1. Not touching the face.

While very few people succeed at restraint and control, more people are urged to try to keep their hands away from their face and areas where there are mucous membranes, such as around or close to the eyes, inside the nostrils and mouth, which are direct routes to the bloodstream and which allows the virus to bypass the protective barrier of the skin.

“That’s just human nature,” DiFerdinando said. “It’s not something to moan about. In this circumstance you’ve got a very strong motivator to keep your hands clean. If you keep washing your hands, you decrease the dose [of flu virus] that you get when you put your hands in your mouth.”

5. Avoid sick people

It’s a good idea to avoid close contact with other people who are sick, DiFerdinando said, adding: “We won’t even see air kisses.” The flu virus tends not to float in the air. Instead, once dispersed, the liquid droplets tend to settle on objects that doctors call fomites – things that people touch that can pick up a virus. Examples include coins, hand rails, door knobs, common household and office objects. Smooth objects transmit microbes more than rough or porous ones. So, for instance, coins would allow one to pick up more virus than paper money.

Not surprising to Dr. James Koopman, professor of epidemiology at the University of Michigan’s School of Public Health, is the number of cases concentrated in one geographic area.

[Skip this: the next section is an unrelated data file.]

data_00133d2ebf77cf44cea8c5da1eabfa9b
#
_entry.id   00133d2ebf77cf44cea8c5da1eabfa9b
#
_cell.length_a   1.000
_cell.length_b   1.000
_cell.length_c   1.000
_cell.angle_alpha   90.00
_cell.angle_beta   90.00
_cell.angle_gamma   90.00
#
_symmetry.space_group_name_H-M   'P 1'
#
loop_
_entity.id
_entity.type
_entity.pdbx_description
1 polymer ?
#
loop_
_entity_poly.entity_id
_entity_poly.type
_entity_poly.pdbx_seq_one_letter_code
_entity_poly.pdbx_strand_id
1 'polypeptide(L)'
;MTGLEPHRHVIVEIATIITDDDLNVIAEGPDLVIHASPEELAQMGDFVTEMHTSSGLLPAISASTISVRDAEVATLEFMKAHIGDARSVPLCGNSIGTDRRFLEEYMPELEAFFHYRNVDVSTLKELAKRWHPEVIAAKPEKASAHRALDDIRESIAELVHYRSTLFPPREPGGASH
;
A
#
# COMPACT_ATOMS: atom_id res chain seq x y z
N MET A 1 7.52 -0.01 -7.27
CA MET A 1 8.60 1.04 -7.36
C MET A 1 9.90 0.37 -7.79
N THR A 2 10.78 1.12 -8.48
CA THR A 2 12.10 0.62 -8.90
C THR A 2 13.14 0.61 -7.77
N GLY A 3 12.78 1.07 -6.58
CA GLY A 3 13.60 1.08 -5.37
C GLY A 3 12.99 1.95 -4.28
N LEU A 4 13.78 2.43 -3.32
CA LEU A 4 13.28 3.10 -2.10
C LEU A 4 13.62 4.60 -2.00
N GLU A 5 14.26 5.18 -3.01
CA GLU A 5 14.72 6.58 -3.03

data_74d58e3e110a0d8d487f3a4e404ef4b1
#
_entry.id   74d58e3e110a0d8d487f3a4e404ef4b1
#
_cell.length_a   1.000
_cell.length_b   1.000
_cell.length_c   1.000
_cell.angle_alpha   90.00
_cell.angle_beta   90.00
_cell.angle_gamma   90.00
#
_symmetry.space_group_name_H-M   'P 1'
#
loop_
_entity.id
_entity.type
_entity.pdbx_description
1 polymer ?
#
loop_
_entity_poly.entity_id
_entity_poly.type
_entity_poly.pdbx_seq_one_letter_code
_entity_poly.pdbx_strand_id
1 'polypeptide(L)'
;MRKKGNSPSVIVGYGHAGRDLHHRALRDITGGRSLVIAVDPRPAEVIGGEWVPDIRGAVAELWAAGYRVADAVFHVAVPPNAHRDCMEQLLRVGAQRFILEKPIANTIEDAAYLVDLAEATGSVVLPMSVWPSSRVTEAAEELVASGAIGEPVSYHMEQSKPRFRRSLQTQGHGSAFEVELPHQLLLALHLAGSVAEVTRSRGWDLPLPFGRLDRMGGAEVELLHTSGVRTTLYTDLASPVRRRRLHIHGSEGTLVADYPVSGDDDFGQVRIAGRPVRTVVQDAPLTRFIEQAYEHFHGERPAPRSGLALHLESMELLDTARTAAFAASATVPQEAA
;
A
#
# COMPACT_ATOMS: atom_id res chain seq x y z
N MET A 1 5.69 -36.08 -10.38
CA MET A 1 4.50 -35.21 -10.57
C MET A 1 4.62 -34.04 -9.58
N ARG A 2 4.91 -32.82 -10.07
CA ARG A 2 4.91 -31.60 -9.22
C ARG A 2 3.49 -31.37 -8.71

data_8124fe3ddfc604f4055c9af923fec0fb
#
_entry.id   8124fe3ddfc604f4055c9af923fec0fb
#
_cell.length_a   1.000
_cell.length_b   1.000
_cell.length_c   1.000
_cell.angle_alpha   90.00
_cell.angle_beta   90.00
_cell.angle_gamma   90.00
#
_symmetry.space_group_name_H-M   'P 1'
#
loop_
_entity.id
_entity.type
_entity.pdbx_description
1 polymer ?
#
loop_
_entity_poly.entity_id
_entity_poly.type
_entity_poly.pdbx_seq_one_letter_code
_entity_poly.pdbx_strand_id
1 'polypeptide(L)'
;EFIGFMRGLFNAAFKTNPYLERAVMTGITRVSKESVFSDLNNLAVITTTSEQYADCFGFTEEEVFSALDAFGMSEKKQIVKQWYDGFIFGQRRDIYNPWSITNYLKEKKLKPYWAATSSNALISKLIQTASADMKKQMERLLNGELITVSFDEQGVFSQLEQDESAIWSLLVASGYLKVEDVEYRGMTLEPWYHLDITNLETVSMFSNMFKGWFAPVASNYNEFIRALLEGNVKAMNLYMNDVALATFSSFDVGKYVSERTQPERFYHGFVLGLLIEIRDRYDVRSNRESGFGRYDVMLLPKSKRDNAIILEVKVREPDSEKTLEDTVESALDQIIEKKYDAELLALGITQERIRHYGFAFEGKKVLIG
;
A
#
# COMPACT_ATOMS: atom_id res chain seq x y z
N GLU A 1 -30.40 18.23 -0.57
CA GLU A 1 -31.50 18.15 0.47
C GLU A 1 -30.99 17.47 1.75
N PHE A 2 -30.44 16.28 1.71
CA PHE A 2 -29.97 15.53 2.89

“There is a lot of direct contact and touching of common things when children are in school,” Koopman said. “They are in general more susceptible to these things.”

Koopman and his colleagues are trying to pin down the relative importance of different routes of transmission, whether by the air or by hand touching, fomite.

“Our work is indicating there can be big differences between something like airborne virus – you may take a small amount in with every breath, but when you get a big goober of someone’s cough on your finger and it touches your mucosal membrane – your eye, nose, mouth or somewhere where it can gain access – that could be a much higher dose,” Koopman said.

It takes time for a new virus – and the swine flu outbreak is based on a new strain of an H1N1 virus – to adapt to a human’s immune system and survive there long enough to find another organism to infect, Koopman said.

At first, the immune system can handle small doses of virus, such as with airborne transmission, he said. In that case, “maybe the hand-fomite touching spread would be more important than the airborne,” he said.

Maybe later, the virus evolves to survive and transmit successfully in smaller doses, or via different routes, he said.

“I personally think this virus has been circulating a bit longer than is recognized at this time,” Koopman said.

The CDC photograph, below, captured a sneeze in progress, revealing the plume of salivary droplets as they are expelled in a large cone-shaped array from this man’s open mouth. The flu virus can spread in this manner and survive long enough on a doorknob or countertop to infect another person. It dramatically illustrates the reason you should cover your mouth when sneezing or coughing to protect others from germ exposure, health officials say. It’s also why you need to wash your hands a lot, on the assumptions others don’t always cover their sneezes.